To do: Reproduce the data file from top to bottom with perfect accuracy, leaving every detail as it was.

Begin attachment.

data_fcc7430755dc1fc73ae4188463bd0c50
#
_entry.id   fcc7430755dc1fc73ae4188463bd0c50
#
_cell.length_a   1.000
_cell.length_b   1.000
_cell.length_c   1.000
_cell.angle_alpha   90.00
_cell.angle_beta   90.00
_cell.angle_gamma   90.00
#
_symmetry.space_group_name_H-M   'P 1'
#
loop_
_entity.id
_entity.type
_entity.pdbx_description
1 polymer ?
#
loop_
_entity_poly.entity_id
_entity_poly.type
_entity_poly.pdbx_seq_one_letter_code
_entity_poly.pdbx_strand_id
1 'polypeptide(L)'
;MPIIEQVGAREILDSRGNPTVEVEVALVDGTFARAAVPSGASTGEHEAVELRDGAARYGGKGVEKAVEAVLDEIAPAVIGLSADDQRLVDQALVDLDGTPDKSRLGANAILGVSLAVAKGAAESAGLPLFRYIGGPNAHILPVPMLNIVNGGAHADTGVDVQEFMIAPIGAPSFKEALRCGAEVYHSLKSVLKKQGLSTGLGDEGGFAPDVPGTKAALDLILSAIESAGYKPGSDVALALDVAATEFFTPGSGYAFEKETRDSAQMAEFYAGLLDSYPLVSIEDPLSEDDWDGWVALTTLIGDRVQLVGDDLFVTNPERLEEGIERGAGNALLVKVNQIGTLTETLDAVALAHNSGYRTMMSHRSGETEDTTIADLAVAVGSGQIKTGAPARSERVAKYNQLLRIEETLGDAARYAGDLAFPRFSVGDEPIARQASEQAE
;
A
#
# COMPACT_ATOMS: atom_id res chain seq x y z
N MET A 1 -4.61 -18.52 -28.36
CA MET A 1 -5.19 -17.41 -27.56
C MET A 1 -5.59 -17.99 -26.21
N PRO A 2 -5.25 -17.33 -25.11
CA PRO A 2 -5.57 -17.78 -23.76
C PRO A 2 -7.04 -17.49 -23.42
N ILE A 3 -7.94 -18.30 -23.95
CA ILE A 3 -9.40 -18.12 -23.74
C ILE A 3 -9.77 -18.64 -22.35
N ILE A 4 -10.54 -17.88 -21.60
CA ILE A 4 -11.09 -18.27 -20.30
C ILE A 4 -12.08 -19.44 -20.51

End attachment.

data_fcc7430755dc1fc73ae4188463bd0c50
#
_entry.id   fcc7430755dc1fc73ae4188463bd0c50
#
_cell.length_a   1.000
_cell.length_b   1.000
_cell.length_c   1.000
_cell.angle_alpha   90.00
_cell.angle_beta   90.00
_cell.angle_gamma   90.00
#
_symmetry.space_group_name_H-M   'P 1'
#
loop_
_entity.id
_entity.type
_entity.pdbx_description
1 polymer ?
#
loop_
_entity_poly.entity_id
_entity_poly.type
_entity_poly.pdbx_seq_one_letter_code
_entity_poly.pdbx_strand_id
1 'polypeptide(L)'
;MPIIEQVGAREILDSRGNPTVEVEVALVDGTFARAAVPSGASTGEHEAVELRDGAARYGGKGVEKAVEAVLDEIAPAVIGLSADDQRLVDQALVDLDGTPDKSRLGANAILGVSLAVAKGAAESAGLPLFRYIGGPNAHILPVPMLNIVNGGAHADTGVDVQEFMIAPIGAPSFKEALRCGAEVYHSLKSVLKKQGLSTGLGDEGGFAPDVPGTKAALDLILSAIESAGYKPGSDVALALDVAATEFFTPGSGYAFEKETRDSAQMAEFYAGLLDSYPLVSIEDPLSEDDWDGWVALTTLIGDRVQLVGDDLFVTNPERLEEGIERGAGNALLVKVNQIGTLTETLDAVALAHNSGYRTMMSHRSGETEDTTIADLAVAVGSGQIKTGAPARSERVAKYNQLLRIEETLGDAARYAGDLAFPRFSVGDEPIARQASEQAE
;
A
#
# COMPACT_ATOMS: atom_id res chain seq x y z
N MET A 1 -4.61 -18.52 -28.36
CA MET A 1 -5.19 -17.41 -27.56
C MET A 1 -5.59 -17.99 -26.21
N PRO A 2 -5.25 -17.33 -25.11
CA PRO A 2 -5.57 -17.78 -23.76
C PRO A 2 -7.04 -17.49 -23.42
N ILE A 3 -7.94 -18.30 -23.95
CA ILE A 3 -9.40 -18.12 -23.74
C ILE A 3 -9.77 -18.64 -22.35
N ILE A 4 -10.54 -17.88 -21.60
CA ILE A 4 -11.09 -18.27 -20.30
C ILE A 4 -12.08 -19.44 -20.51